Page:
Lessons Learned from Cannabis Worker Training

Published Sept. 28, 2018

By Ed Rutkowski

In 2017, the Center for Health, Work and Environment at the Colorado School of Public Health teamed up with Colorado OSHA and other partners to offer two safety training courses for workers in the state’s marijuana industry. Five years earlier, Colorado had become the first state in the U.S. to legalize recreational marijuana use. State health authorities had seen firsthand how small-scale growers transformed almost overnight into large indoor operations; with little knowledge of occupational health and safety regulations, most of the new businesses struggled to provide basic workplace protections.

Prior to legalization, “these were people hiding in their basements with [ultraviolet] lights, trying not to get caught,” said the Center’s Joshua Scott, who spoke about the training courses at IOHA 2018 on Sept. 26. He added that some of the course participants had gone from a basement grow to a thousand employees in five years.”

Scott helped develop and deliver the training courses, which were based on guidance (PDF) created by the Colorado Marijuana Occupational Health and Safety Work Group, a coalition of health and safety experts. At IOHA 2018, Scott compared Colorado's marijuana growers to entrepreneurs in the booming microbrew industry, who face similar problems of scale as they try to turn a home-brewing hobby into a thriving business.

Because marijuana growers typically have little knowledge of occupational health and safety, even minimal training can make a big difference, especially since the growers themselves are receptive to the training, Scott said. The course developers were pleased by the turnout for their 2017 courses, which drew 182 participants, some from out of state. Participants ran the gamut of occupations in the marijuana industry: horticulturalists, growers, business owners, even retail workers.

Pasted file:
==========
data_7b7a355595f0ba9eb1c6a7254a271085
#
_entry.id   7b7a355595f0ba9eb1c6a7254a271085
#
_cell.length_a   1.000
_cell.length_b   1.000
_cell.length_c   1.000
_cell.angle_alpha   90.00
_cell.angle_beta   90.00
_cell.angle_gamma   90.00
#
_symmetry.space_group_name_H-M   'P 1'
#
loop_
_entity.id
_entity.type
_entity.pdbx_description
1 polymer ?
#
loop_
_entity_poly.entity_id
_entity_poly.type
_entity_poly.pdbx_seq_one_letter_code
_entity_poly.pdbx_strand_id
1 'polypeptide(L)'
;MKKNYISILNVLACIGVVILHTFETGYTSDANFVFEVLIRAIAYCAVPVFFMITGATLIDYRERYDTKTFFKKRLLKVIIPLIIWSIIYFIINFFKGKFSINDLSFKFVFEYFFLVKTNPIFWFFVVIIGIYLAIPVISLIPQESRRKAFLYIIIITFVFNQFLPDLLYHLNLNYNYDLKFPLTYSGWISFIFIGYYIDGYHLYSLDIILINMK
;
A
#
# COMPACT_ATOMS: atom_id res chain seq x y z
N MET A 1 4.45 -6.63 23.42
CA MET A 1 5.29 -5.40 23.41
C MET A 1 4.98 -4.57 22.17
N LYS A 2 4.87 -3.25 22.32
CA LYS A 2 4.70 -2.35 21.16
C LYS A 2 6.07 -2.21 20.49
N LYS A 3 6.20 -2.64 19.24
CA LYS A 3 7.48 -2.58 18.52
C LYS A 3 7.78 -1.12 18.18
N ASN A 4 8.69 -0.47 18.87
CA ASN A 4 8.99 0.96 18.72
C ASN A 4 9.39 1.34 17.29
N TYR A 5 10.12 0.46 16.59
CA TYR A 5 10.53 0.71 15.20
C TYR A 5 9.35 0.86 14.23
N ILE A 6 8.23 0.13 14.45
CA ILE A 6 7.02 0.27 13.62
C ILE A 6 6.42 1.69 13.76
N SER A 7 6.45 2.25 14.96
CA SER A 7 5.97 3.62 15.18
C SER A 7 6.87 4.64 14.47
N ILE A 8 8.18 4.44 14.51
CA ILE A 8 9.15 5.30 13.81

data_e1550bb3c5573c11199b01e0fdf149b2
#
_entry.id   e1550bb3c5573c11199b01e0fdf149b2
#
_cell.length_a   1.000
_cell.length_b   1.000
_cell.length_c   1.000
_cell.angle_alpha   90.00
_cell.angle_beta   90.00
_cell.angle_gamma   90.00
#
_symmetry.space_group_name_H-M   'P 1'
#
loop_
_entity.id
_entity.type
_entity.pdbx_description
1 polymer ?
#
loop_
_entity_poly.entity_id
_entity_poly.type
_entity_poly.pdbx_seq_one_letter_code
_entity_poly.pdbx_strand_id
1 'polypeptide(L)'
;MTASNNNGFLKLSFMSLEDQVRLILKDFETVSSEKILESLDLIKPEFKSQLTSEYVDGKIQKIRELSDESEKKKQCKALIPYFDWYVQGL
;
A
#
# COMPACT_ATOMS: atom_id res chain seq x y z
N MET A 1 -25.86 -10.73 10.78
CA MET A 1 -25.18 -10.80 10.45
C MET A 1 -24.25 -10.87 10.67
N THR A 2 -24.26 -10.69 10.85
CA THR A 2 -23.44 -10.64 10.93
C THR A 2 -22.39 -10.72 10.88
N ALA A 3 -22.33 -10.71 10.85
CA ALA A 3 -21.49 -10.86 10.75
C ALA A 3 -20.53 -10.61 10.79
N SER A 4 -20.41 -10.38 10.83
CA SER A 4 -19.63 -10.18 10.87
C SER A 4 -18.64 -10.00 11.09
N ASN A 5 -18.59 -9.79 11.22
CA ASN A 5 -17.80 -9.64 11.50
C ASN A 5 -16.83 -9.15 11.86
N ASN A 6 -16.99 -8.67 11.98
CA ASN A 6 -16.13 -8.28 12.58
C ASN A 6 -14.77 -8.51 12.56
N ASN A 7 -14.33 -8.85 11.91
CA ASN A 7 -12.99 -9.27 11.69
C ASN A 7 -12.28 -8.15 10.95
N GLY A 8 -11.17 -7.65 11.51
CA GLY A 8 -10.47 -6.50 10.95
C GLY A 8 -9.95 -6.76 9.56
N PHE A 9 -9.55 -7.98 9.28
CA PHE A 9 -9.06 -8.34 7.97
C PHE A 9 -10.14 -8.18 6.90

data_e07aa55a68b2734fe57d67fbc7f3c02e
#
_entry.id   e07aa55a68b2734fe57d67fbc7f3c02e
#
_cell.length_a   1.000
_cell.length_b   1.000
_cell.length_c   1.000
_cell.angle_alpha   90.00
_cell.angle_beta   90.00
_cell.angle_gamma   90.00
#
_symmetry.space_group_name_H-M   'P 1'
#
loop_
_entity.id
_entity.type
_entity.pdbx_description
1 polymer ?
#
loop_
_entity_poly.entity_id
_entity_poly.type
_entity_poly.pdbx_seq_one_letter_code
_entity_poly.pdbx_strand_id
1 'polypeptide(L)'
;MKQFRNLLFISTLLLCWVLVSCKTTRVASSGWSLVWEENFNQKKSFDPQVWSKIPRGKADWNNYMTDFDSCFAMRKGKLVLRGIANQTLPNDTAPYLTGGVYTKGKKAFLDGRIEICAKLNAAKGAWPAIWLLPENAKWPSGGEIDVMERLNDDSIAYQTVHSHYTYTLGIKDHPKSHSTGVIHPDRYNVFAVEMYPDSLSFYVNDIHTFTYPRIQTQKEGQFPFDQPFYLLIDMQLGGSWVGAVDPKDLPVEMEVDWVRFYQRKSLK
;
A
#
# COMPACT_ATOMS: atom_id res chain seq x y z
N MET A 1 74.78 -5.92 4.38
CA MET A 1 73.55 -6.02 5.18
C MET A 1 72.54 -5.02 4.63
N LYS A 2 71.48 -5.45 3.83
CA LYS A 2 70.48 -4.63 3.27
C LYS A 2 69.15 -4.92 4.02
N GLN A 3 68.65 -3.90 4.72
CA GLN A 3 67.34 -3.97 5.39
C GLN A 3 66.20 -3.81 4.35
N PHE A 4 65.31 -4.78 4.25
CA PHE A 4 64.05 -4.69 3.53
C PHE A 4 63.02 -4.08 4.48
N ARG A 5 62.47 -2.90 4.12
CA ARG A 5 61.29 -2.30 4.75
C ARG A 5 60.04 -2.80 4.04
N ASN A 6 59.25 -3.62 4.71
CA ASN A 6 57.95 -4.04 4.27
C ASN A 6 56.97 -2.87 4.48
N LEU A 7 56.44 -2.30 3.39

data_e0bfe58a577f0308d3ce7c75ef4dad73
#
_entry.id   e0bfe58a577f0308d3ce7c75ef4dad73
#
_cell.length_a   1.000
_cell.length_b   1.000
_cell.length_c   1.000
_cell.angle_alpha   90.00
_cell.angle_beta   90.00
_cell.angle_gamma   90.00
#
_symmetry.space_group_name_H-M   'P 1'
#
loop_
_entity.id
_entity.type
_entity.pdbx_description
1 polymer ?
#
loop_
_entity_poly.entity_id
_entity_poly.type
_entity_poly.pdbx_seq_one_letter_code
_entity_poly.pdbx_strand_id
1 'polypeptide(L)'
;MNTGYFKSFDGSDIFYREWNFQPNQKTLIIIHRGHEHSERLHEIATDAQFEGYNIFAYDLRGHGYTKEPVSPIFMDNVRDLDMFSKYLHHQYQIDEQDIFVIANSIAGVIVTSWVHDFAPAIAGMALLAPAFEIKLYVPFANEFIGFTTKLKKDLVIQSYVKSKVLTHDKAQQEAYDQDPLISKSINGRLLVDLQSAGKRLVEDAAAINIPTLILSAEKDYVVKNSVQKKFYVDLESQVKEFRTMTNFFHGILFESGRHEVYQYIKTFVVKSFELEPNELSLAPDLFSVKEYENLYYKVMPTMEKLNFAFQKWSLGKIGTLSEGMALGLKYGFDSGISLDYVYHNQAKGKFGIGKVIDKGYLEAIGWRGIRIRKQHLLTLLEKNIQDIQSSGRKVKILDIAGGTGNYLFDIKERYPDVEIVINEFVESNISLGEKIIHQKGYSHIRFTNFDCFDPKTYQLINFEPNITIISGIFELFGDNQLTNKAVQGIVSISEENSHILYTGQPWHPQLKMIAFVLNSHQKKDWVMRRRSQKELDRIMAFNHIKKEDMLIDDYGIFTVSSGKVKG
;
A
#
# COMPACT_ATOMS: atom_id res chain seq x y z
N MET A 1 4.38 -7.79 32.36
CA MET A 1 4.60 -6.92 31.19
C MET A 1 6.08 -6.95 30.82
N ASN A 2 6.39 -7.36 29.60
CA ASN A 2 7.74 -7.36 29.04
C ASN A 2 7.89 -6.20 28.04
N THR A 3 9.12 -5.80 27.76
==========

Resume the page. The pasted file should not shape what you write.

The courses highlighted the many hazards at indoor marijuana grow facilities. Automated bud-trimming devices, if not properly guarded, present a risk of laceration. Workers use shears to prune marijuana plants, sometimes without wearing protective gloves. The long hours spent at pruning and other tasks present risks for repetitive motion injuries. The plants are tended under UV lights, which are a source of radiation. Personal protective equipment is scarce, and workers are at risk of dangerous exposures to pesticides if they don’t wear respirators. The do-it-yourself ethic many growers bring to their work presents additional dangers—Scott said he once saw a worker standing on a chair placed on top of a scaffold so he could reach a light bulb that needed to be changed. Electricity generators and other machines churn out carbon monoxide, a worrisome health hazard given that the grow facilities typically have poor ventilation.

“It’s hard for these folks to imagine what kind of ventilation is needed for a grow facility that’s [the size of] three football fields,” Scott said.

Pre- and post-course surveys showed that most participants had developed a new appreciation of the hazards of pesticides use and the importance of respiratory protection. More than 20 percent of course participants completed a six-month follow-up assessment, which demonstrated that they are “a group that continues to stay engaged,” Scott said.

With more states going down the path of marijuana legalization, Scott sees a continuing need for OHS professionals to become involved in the nascent industry.

“Regardless of our personal opinions of this industry, there are a lot of people working in it, and it’s going to double, triple, quadruple [in size],” Scott said. “It’s a group we owe some attention to.”

Ed Rutkowski is editor in chief of The Synergist.